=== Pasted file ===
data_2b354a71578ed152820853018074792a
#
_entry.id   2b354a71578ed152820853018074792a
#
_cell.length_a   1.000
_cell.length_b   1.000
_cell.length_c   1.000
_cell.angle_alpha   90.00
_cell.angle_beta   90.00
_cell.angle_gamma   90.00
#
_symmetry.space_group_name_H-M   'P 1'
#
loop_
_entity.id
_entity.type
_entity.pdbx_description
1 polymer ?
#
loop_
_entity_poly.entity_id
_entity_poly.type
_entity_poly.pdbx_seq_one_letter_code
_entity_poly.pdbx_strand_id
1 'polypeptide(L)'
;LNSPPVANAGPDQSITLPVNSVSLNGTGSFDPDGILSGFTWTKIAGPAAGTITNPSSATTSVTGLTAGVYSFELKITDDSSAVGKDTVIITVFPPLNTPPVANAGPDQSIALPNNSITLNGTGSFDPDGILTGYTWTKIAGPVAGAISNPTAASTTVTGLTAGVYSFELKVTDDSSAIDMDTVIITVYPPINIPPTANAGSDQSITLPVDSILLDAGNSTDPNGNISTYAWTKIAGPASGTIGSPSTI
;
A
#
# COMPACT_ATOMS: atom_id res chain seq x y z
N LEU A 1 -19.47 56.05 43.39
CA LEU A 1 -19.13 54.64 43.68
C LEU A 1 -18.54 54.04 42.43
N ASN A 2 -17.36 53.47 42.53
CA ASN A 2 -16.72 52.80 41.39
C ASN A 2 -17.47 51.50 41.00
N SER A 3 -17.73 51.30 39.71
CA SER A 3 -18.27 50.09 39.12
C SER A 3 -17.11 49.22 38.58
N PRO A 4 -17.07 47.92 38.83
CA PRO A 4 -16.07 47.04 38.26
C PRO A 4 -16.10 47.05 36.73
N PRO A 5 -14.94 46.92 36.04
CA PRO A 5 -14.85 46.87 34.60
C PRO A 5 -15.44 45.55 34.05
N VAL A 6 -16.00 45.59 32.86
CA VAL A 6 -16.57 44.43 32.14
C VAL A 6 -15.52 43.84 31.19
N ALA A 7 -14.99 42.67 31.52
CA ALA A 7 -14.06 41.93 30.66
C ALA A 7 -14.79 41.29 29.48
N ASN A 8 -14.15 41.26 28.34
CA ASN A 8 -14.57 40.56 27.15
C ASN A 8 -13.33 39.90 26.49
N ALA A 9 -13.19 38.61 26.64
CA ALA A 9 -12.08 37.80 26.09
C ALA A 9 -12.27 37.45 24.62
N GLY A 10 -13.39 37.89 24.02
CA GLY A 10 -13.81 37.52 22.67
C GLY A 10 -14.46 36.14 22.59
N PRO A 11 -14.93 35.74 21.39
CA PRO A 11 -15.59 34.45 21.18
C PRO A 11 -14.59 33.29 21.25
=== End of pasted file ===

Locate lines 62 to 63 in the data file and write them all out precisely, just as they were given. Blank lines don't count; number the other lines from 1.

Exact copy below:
CA PRO A 11 -15.59 34.45 21.18
C PRO A 11 -14.59 33.29 21.25